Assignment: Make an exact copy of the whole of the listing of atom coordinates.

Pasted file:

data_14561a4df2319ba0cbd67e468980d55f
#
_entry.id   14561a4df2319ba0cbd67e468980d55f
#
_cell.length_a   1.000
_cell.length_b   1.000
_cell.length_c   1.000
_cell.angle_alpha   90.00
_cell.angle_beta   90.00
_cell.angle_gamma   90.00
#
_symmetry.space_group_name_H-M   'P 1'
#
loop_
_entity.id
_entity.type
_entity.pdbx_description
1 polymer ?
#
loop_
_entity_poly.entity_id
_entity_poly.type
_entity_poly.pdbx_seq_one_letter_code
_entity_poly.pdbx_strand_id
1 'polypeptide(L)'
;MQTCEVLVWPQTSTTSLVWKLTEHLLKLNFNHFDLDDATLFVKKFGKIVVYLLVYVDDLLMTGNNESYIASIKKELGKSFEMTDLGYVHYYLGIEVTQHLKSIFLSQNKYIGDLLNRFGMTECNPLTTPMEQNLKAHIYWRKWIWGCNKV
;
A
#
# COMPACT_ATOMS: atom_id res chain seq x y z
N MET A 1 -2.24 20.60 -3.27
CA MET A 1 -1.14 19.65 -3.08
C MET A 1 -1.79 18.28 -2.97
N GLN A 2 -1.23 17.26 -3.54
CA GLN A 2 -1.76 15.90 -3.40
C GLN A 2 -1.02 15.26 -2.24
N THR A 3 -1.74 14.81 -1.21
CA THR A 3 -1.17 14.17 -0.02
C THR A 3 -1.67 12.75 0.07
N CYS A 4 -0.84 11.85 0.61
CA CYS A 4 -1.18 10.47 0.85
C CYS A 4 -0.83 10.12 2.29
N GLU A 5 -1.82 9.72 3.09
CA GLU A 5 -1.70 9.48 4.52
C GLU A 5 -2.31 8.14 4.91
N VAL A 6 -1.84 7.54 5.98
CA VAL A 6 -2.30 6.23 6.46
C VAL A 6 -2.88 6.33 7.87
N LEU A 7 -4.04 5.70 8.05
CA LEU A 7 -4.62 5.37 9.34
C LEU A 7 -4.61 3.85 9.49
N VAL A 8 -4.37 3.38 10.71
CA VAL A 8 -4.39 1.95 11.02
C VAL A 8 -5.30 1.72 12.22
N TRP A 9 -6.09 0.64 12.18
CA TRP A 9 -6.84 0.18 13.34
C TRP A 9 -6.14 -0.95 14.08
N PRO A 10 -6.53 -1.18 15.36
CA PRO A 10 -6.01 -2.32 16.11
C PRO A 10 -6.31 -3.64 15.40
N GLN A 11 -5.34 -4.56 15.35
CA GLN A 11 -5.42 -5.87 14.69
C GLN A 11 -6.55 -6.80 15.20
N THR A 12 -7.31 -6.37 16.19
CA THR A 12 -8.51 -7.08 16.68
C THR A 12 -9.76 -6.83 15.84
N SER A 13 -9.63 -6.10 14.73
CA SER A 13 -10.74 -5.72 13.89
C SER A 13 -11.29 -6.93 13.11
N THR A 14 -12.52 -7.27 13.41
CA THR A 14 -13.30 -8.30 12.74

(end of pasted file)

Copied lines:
data_14561a4df2319ba0cbd67e468980d55f
#
_entry.id   14561a4df2319ba0cbd67e468980d55f
#
_cell.length_a   1.000
_cell.length_b   1.000
_cell.length_c   1.000
_cell.angle_alpha   90.00
_cell.angle_beta   90.00
_cell.angle_gamma   90.00
#
_symmetry.space_group_name_H-M   'P 1'
#
loop_
_entity.id
_entity.type
_entity.pdbx_description
1 polymer ?
#
loop_
_entity_poly.entity_id
_entity_poly.type
_entity_poly.pdbx_seq_one_letter_code
_entity_poly.pdbx_strand_id
1 'polypeptide(L)'
;MQTCEVLVWPQTSTTSLVWKLTEHLLKLNFNHFDLDDATLFVKKFGKIVVYLLVYVDDLLMTGNNESYIASIKKELGKSFEMTDLGYVHYYLGIEVTQHLKSIFLSQNKYIGDLLNRFGMTECNPLTTPMEQNLKAHIYWRKWIWGCNKV
;
A
#
# COMPACT_ATOMS: atom_id res chain seq x y z
N MET A 1 -2.24 20.60 -3.27
CA MET A 1 -1.14 19.65 -3.08
C MET A 1 -1.79 18.28 -2.97
N GLN A 2 -1.23 17.26 -3.54
CA GLN A 2 -1.76 15.90 -3.40
C GLN A 2 -1.02 15.26 -2.24
N THR A 3 -1.74 14.81 -1.21
CA THR A 3 -1.17 14.17 -0.02
C THR A 3 -1.67 12.75 0.07
N CYS A 4 -0.84 11.85 0.61
CA CYS A 4 -1.18 10.47 0.85
C CYS A 4 -0.83 10.12 2.29
N GLU A 5 -1.82 9.72 3.09
CA GLU A 5 -1.70 9.48 4.52
C GLU A 5 -2.31 8.14 4.91
N VAL A 6 -1.84 7.54 5.98
CA VAL A 6 -2.30 6.23 6.46
C VAL A 6 -2.88 6.33 7.87
N LEU A 7 -4.04 5.70 8.05
CA LEU A 7 -4.62 5.37 9.34
C LEU A 7 -4.61 3.85 9.49
N VAL A 8 -4.37 3.38 10.71
CA VAL A 8 -4.39 1.95 11.02
C VAL A 8 -5.30 1.72 12.22
N TRP A 9 -6.09 0.64 12.18
CA TRP A 9 -6.84 0.18 13.34
C TRP A 9 -6.14 -0.95 14.08
N PRO A 10 -6.53 -1.18 15.36
CA PRO A 10 -6.01 -2.32 16.11
C PRO A 10 -6.31 -3.64 15.40
N GLN A 11 -5.34 -4.56 15.35
CA GLN A 11 -5.42 -5.87 14.69
C GLN A 11 -6.55 -6.80 15.20
N THR A 12 -7.31 -6.37 16.19
CA THR A 12 -8.51 -7.08 16.68
C THR A 12 -9.76 -6.83 15.84
N SER A 13 -9.63 -6.10 14.73
CA SER A 13 -10.74 -5.72 13.89
C SER A 13 -11.29 -6.93 13.11
N THR A 14 -12.52 -7.27 13.41
CA THR A 14 -13.30 -8.30 12.74